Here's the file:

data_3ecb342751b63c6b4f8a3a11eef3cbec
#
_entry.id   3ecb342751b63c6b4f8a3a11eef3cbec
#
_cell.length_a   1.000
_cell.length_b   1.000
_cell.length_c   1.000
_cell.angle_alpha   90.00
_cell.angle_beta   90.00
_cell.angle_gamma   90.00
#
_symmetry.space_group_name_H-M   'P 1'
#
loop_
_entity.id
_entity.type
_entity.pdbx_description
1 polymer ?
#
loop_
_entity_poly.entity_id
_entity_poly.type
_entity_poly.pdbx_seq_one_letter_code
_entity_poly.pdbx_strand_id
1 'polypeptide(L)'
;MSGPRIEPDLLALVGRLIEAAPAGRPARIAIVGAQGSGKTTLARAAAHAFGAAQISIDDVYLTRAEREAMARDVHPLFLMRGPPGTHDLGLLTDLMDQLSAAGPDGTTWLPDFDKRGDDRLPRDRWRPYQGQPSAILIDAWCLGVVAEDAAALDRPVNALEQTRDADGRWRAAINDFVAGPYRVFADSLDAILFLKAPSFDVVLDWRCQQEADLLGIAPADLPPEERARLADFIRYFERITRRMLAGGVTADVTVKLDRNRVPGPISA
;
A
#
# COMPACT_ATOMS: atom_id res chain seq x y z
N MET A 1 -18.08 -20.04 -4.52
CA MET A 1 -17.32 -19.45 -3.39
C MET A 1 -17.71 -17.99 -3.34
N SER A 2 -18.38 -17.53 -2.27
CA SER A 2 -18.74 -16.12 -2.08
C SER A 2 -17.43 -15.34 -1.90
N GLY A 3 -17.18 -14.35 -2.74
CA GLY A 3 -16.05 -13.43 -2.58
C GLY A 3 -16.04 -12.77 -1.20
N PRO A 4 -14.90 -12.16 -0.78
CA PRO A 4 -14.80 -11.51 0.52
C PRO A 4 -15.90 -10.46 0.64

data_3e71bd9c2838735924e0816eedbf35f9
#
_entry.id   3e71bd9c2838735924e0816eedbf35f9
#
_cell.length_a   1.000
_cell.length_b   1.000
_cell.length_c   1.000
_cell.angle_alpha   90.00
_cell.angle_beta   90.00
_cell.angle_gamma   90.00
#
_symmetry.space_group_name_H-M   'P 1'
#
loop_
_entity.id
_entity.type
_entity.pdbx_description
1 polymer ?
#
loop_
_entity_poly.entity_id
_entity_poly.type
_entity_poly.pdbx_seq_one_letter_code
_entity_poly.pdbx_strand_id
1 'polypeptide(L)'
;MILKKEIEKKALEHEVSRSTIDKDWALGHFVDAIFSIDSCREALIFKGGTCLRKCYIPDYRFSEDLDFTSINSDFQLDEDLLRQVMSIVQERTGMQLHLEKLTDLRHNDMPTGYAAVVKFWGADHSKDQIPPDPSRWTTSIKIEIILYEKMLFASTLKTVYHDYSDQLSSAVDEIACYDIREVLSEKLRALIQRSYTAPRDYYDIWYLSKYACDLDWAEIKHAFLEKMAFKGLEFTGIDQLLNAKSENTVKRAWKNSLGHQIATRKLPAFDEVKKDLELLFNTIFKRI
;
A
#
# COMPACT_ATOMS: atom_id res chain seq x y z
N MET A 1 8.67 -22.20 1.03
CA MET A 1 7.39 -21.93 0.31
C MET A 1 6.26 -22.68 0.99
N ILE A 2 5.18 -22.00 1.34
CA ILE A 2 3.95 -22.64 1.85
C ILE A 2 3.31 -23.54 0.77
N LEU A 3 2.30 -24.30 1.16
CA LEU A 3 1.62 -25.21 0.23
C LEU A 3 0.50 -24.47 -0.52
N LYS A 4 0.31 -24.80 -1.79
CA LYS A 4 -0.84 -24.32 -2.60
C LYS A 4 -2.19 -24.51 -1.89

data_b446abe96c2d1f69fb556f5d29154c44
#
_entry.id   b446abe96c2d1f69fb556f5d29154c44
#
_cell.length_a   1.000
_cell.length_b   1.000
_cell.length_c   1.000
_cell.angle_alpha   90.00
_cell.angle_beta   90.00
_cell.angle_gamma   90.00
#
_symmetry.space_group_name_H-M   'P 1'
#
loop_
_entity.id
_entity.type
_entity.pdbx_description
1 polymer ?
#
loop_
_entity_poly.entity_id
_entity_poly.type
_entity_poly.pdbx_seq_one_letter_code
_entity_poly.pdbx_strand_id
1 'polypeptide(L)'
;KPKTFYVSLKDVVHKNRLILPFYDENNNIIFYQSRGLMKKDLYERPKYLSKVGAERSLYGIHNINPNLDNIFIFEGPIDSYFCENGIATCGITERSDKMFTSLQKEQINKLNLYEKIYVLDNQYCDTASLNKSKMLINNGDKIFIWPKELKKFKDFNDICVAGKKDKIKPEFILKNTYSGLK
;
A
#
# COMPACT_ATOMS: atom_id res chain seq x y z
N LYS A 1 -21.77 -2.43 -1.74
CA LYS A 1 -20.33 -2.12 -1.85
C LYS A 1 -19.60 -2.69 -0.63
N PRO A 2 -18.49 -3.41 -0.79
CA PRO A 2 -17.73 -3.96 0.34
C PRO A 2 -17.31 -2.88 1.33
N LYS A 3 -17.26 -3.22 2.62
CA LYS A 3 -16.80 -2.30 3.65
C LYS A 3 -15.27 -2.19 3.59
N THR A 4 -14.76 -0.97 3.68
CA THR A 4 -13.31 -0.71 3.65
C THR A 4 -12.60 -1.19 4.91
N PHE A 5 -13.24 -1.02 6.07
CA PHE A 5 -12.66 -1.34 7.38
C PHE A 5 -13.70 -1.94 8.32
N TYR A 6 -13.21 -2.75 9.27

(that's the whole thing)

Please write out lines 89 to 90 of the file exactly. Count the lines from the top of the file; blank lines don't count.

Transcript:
_cell.length_a   1.000
_cell.length_b   1.000